Do barriers need to burn again?

, by Leonie Martin, Stéphane du Boispéan

All the versions of this article: [Deutsch] [English]

Do barriers need to burn again?

What remains 65 years after the “attack” on the French-German border riot and 25 years of Schengen

On June 14, 1985, Luxembourg, France, Germany, Belgium and the Netherlands agreed upon the gradual reduction of border controls. Now, 26 countries and more than 400 million citizens belong to the Schengen Area. Almost 1.25 million people travel inside the Schengen Area across borders every year. The abolition of border controls ran in parallel with a closer cooperation of national police authorities and a tight control of the external borders. “The creation of the Schengen Area is one of the biggest achievements of the European Union – and it is irreversible”, declared the EU Commissioner for Migration, Home Affairs, and Citizenship Dimitris Avramopoulos [last year, note translator]. He continues: ”On a continent where nations once shed blood to defend their territories, today borders only exist on maps”

Europeans, dig out the choppers!

The sawing and burning of toll gates at the German-French border between St Germanshof and Wissembourg on August 6, 1950 is remembered today as an early, militant and yet very anticipatory sign of the federalist youth. This action has shaped the founding myth of the “Bund Europäischer Jugend (BEJ)” and thus the Young European Federalists in Germany. The action took place barely five years after the end of World War II, its violence and its destruction.

Nonetheless, approximately 300 Europeans from seven different countries gathered in 1950 to demand a united Europe and to overcome the fixed borders between the nation states and, eventually, the mental borders in people’s heads . The action showed: One is no longer a foreigner or a potential enemy, but a fellow European citizen.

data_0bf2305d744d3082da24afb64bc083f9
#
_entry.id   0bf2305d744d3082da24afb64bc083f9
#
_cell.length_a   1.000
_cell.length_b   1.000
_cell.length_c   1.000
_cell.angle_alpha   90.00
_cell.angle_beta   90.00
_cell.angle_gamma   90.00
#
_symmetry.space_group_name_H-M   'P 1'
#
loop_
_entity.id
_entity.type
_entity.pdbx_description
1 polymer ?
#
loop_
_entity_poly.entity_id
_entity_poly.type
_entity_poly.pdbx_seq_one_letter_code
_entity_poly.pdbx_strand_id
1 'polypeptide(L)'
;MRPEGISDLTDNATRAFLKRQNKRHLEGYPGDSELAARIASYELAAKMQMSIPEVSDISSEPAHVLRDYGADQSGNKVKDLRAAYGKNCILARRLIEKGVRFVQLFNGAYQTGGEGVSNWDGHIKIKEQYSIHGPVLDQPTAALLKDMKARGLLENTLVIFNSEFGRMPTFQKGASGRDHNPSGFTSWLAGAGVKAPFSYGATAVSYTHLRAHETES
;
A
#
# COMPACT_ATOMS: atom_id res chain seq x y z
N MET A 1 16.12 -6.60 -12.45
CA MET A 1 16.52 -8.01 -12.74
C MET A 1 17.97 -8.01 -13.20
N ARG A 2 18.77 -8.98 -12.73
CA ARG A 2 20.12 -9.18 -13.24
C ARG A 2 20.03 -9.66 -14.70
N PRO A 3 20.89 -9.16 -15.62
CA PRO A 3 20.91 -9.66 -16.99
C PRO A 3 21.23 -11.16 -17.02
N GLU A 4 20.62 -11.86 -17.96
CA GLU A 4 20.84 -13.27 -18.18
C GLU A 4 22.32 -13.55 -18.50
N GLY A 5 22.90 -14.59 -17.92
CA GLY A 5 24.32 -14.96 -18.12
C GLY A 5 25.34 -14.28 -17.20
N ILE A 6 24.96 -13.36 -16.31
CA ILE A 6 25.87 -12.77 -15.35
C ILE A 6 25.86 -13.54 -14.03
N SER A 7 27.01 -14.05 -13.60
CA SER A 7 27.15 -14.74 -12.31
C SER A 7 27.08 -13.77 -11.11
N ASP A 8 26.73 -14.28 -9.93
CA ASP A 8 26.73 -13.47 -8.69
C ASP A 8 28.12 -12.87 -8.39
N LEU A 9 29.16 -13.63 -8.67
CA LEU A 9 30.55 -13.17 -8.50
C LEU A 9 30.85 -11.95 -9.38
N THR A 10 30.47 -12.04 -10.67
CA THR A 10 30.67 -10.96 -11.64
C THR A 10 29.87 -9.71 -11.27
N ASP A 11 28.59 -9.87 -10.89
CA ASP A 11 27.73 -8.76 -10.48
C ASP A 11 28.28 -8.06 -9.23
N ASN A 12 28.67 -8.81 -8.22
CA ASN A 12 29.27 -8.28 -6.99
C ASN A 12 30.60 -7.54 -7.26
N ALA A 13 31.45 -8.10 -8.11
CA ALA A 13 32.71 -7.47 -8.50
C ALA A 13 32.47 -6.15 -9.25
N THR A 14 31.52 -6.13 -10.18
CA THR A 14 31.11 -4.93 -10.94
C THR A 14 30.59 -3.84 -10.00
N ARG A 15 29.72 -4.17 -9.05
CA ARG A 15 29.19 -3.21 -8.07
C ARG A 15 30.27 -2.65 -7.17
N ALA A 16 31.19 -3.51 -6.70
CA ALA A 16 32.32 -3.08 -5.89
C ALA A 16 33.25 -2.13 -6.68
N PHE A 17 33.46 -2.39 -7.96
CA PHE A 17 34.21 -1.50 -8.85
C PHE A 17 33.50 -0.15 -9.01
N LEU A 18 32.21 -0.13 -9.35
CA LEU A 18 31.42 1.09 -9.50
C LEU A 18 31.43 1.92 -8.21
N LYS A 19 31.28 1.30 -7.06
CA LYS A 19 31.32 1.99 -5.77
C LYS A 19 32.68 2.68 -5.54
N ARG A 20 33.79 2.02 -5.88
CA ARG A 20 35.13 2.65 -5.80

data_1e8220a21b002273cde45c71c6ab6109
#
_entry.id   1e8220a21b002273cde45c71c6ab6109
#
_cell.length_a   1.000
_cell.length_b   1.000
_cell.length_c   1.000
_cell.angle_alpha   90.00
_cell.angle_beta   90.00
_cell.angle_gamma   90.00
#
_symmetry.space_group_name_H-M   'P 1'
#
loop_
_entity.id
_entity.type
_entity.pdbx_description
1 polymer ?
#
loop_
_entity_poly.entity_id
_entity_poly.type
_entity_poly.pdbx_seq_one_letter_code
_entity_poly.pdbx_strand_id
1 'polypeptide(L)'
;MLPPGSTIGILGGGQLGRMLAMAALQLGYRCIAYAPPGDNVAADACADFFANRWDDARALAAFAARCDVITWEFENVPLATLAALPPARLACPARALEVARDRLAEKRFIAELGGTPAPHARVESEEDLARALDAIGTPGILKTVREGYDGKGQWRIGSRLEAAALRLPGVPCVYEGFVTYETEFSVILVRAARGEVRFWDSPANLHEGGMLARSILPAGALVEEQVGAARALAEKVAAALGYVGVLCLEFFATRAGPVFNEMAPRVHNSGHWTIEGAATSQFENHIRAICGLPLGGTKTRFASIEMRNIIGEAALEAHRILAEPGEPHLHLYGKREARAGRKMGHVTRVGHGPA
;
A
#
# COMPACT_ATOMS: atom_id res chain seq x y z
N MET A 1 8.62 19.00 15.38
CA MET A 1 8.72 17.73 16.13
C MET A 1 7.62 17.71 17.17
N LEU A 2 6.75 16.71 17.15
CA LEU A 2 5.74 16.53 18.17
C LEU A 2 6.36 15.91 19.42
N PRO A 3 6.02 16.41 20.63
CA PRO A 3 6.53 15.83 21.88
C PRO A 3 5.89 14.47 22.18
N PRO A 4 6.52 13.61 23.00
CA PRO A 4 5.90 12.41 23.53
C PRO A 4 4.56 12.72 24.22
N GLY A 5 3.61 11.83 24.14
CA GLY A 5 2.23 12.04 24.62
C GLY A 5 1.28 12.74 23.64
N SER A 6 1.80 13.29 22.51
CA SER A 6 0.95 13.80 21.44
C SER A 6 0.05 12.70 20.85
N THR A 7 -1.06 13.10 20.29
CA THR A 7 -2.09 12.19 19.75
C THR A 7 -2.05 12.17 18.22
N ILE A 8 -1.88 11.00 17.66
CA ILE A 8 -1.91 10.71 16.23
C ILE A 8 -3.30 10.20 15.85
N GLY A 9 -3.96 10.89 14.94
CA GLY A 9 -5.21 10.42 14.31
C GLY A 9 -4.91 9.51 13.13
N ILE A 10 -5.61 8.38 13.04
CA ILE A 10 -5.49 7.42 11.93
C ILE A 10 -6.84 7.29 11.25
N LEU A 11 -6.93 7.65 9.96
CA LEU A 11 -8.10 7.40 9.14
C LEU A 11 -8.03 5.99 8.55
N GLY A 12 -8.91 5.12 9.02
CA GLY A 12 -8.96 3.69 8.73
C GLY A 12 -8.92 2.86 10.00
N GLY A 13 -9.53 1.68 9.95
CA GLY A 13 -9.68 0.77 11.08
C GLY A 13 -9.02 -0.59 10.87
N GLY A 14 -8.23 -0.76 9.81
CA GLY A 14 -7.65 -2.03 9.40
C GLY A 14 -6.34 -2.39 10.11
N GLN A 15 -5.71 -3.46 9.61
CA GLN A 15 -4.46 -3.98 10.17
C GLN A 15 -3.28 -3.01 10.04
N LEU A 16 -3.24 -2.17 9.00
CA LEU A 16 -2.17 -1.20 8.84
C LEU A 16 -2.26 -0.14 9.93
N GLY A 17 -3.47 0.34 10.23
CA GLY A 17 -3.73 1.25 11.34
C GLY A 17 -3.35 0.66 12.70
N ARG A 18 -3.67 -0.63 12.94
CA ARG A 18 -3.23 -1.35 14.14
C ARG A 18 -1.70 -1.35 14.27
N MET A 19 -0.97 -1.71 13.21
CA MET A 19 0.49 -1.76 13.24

Symbolism meets Activism

To implement these demands symbolically, members of the federalist movement plan a secret action. On the eve of the action two groups meet in Strasbourg (France) and Heidelberg (Germany) to finalise the planning. August 6 is the day: some journalists join. Only one person per group knows the exact location of the action. Just think of the incredible tension under which everyone departs. The activists occasionally stop, giving an opportunity for the group leaders to explain the next part of the action to their group. Our activists carry the European and federalist flag with them. Tension grows when the groups approach the border. Weiler is the last station for the French side, whereas, a few kilometers further, in Germany, they stop in Niederschlettenbach. The activists now realise that the border crossing in St. Germanshof is the destination, a border protected by three customs officers.When the action starts, these officers find themselves surrounded by people coming from seven countries. One of the activists simulates a dizzy spell to distract the attention of the officers.

That’s when it really starts: Hammers and saws are taken out of the cars, and are used to ’attack’ the border post. The customs officers don’t react any longer. Our activists have peacefully taken over the border crossing and do what seemed to be impossible at that time: They cross the border from France to Germany and vice versa without having to apply for a visa, and without having to show a travel document.Both the toll gates and the border signs are carried as trophies and are burnt later on. The activists dance and celebrate the symbolical relief.

No new internal borders!

With this action our predecessors wanted to call attention to the uselessness of internal borders within Europe. The recent developments show that this action remains meaningful until today. Many EU Member States have installed temporary border controls because of the refugee crisis, amongst which Germany. This stands in contrast to the Treaties’ original idea of solidarity and co-operation amongst the Member States and should therefore be rejected. We want a functional and effective external border according to the Schengen Agreement which makes internal borders superfluous. The actions of our trailblazers of 1950 should not have been in vain.

This article has been published in German in treffpunkt.europa (01/2015) by Stéphane du Boispéan, Tilmann Hartung, Malte Steuber and Ophélie Omnes (; and in the webzine (2011) by Stéphane du Boispéan, as published on by Leonie Martin

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